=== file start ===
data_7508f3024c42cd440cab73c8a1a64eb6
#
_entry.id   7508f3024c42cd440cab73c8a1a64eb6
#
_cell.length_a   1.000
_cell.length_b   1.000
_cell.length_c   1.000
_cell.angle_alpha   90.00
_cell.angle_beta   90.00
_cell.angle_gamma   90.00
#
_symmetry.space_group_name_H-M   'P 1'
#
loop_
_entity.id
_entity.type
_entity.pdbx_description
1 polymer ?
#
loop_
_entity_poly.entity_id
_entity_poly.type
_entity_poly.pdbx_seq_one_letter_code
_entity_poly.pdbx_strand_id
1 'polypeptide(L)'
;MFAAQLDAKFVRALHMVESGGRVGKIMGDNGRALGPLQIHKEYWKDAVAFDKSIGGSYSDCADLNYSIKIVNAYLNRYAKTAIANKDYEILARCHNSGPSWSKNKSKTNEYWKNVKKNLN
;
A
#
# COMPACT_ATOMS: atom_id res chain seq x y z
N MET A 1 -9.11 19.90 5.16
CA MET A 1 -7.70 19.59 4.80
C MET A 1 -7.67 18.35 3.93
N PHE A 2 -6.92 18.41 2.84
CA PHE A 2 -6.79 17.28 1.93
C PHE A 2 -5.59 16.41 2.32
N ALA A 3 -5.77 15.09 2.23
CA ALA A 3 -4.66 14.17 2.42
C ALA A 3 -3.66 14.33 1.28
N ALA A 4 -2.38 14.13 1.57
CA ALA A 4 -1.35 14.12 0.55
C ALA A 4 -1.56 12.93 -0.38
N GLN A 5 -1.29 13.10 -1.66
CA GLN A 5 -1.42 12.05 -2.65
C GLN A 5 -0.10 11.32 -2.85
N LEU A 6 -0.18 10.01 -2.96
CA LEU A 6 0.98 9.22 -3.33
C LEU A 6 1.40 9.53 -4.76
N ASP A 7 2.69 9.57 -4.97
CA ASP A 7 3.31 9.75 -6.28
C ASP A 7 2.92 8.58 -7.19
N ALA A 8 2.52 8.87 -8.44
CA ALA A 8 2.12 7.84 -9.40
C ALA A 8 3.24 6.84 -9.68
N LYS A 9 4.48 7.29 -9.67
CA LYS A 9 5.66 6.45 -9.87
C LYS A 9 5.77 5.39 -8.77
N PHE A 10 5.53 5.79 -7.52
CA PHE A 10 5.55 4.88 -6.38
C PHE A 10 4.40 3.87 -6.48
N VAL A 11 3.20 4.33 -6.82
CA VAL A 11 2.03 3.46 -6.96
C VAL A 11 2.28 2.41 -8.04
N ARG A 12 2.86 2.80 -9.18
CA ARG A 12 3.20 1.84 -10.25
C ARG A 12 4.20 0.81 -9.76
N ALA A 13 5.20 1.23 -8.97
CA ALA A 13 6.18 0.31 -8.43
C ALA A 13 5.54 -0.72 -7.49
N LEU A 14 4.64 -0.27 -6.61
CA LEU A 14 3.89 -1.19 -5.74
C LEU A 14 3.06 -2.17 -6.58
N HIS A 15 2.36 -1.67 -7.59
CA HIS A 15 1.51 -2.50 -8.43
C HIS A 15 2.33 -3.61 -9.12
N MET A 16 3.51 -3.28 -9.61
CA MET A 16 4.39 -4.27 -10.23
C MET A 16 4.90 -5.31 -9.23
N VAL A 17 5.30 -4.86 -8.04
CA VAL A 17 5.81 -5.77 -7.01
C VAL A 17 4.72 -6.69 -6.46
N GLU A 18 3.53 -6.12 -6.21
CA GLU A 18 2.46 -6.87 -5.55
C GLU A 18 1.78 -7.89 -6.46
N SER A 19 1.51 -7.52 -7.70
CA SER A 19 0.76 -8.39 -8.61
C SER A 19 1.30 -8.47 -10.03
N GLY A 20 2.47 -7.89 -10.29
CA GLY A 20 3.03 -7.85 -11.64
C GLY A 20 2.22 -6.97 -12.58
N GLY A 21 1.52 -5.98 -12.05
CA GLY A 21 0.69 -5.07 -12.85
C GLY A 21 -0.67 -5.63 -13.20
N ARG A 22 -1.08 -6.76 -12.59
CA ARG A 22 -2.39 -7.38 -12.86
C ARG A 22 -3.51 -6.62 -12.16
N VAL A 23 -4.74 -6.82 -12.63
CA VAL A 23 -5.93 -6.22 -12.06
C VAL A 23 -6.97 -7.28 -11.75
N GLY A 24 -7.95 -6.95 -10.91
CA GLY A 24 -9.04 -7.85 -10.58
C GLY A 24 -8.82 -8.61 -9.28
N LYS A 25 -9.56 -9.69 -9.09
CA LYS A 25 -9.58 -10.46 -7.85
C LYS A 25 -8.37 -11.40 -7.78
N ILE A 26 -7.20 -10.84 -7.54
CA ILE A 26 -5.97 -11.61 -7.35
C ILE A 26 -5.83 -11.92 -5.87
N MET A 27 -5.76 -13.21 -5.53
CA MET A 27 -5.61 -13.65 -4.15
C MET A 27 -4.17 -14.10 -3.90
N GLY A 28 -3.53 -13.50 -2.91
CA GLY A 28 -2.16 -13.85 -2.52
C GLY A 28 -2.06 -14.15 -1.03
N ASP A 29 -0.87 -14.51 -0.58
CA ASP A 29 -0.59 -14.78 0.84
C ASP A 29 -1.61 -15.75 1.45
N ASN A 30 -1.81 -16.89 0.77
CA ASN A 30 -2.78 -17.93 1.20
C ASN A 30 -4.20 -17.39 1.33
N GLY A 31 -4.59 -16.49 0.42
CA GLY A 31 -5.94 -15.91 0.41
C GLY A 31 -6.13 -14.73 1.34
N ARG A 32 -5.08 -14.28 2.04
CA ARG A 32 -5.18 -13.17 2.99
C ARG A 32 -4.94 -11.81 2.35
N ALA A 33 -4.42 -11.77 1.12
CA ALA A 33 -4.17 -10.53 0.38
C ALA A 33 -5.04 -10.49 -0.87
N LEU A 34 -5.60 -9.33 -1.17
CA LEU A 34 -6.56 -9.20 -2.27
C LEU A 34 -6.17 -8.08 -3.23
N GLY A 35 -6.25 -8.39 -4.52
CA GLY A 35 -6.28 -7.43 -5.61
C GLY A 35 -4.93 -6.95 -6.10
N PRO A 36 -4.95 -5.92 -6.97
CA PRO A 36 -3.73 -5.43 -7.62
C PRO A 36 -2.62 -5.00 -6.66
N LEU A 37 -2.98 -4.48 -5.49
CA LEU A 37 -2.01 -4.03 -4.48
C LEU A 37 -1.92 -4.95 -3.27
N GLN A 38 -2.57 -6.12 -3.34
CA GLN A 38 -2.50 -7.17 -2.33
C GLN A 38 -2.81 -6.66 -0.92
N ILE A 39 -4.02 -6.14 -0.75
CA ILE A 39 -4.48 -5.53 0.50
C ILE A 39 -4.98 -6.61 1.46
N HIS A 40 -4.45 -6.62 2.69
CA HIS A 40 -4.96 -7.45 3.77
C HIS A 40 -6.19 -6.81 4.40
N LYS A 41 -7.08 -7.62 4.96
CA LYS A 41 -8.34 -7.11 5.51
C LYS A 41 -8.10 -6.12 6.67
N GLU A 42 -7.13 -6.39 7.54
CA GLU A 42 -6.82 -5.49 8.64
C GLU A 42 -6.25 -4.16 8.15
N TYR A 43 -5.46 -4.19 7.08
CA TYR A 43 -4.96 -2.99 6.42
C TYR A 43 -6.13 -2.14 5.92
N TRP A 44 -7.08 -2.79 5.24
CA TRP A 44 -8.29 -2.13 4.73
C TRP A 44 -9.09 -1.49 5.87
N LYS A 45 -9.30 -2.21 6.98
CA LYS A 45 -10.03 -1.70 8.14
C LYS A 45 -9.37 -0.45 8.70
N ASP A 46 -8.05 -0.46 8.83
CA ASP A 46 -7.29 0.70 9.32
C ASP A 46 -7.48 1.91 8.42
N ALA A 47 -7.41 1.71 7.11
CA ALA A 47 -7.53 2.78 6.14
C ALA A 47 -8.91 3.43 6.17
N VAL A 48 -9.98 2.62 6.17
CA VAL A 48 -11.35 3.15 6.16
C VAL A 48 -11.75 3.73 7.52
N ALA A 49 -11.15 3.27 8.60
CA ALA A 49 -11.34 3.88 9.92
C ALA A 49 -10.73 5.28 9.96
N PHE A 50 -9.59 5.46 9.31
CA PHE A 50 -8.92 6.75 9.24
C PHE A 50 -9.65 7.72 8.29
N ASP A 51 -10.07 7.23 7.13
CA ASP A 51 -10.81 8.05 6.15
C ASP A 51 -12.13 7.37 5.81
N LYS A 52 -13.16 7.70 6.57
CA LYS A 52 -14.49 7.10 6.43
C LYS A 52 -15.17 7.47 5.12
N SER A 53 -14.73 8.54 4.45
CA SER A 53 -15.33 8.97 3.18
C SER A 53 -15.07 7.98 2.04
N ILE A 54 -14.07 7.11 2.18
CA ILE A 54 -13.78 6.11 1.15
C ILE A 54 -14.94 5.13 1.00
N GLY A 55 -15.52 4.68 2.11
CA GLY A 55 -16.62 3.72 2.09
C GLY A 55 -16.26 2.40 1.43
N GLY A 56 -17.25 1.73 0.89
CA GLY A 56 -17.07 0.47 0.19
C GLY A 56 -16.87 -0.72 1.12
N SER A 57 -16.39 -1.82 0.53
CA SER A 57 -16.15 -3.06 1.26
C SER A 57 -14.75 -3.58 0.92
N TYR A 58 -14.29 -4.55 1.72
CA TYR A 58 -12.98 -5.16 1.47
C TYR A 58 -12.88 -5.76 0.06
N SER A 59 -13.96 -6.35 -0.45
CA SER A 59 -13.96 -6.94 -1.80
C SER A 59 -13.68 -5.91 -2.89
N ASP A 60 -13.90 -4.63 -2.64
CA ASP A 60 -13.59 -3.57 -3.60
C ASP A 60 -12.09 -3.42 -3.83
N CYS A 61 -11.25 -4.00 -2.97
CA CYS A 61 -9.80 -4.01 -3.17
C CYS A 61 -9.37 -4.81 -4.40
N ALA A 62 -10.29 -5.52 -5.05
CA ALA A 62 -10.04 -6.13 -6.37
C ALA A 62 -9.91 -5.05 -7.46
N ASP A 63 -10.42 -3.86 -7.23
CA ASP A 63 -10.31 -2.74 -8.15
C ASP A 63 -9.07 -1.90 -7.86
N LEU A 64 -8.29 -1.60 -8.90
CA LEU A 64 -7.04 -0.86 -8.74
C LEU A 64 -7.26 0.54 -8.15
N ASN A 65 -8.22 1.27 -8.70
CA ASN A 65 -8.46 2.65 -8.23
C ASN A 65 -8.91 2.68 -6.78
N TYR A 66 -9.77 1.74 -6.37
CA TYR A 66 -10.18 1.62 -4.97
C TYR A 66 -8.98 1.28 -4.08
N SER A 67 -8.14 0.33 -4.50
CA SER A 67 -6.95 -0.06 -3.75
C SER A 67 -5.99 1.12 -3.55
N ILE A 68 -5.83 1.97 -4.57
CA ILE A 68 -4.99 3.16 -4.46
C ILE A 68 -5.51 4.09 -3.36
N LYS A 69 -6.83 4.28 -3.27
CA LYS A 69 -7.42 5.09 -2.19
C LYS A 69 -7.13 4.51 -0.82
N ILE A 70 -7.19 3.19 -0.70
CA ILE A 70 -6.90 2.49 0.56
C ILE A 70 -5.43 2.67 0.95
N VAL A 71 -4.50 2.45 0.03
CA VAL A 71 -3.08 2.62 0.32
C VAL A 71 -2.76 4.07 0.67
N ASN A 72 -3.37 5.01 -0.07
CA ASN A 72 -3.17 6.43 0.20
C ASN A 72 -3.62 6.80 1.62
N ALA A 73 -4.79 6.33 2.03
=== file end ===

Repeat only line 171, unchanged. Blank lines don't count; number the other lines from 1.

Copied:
C ALA A 47 -8.91 3.43 6.17